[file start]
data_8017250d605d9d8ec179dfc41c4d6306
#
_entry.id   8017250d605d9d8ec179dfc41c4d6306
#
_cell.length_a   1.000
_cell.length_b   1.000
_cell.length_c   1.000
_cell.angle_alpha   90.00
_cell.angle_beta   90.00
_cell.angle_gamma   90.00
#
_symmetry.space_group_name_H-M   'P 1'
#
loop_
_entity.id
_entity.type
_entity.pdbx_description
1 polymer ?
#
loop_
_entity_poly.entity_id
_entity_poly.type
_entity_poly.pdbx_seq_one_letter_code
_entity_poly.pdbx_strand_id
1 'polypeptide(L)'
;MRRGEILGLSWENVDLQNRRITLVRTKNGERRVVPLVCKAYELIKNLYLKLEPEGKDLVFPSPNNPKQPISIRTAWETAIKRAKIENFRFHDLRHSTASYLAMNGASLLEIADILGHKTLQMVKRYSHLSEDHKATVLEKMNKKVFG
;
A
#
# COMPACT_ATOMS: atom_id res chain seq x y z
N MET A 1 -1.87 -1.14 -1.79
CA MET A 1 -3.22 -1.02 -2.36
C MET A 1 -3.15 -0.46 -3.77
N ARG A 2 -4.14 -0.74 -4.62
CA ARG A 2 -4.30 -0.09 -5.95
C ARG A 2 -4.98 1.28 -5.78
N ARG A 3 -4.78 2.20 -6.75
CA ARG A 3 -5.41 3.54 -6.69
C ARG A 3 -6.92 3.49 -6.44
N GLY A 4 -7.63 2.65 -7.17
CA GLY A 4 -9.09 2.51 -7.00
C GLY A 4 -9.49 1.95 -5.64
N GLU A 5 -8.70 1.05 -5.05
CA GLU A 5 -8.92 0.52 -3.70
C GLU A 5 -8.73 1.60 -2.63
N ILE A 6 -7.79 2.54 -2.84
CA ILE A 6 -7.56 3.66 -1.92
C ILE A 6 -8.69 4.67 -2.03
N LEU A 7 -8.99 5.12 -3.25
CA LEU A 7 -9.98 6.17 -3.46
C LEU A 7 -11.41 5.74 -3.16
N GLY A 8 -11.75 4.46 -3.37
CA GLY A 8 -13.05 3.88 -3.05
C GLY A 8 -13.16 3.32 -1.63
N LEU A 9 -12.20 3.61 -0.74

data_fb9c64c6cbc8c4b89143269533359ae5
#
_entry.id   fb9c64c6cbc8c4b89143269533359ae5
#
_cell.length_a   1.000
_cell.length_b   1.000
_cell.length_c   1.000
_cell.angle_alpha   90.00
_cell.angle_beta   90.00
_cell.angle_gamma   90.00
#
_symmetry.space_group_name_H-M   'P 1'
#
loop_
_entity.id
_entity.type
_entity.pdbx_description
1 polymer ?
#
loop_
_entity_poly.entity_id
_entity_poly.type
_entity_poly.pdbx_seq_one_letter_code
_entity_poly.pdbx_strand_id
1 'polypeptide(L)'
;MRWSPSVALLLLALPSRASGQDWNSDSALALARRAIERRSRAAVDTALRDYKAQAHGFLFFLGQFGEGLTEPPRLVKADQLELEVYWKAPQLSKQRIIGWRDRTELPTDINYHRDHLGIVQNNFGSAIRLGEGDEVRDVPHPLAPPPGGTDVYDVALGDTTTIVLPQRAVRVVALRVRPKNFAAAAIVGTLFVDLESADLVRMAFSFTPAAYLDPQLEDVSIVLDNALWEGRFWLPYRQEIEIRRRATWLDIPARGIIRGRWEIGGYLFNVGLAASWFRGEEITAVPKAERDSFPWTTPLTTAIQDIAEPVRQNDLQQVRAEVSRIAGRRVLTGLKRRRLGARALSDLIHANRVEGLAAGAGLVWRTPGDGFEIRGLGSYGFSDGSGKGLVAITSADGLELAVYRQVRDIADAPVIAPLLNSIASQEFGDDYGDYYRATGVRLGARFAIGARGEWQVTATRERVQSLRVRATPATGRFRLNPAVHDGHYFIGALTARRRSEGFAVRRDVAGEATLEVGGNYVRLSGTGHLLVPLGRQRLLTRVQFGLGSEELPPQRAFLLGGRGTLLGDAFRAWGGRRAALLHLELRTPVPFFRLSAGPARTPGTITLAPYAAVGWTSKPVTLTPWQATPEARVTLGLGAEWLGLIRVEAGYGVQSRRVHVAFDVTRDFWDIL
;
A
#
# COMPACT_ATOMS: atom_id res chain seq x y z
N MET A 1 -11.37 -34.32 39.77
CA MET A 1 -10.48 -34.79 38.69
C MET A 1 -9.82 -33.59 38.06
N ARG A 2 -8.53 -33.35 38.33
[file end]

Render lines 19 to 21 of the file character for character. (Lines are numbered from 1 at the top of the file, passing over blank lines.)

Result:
#
loop_
_entity_poly.entity_id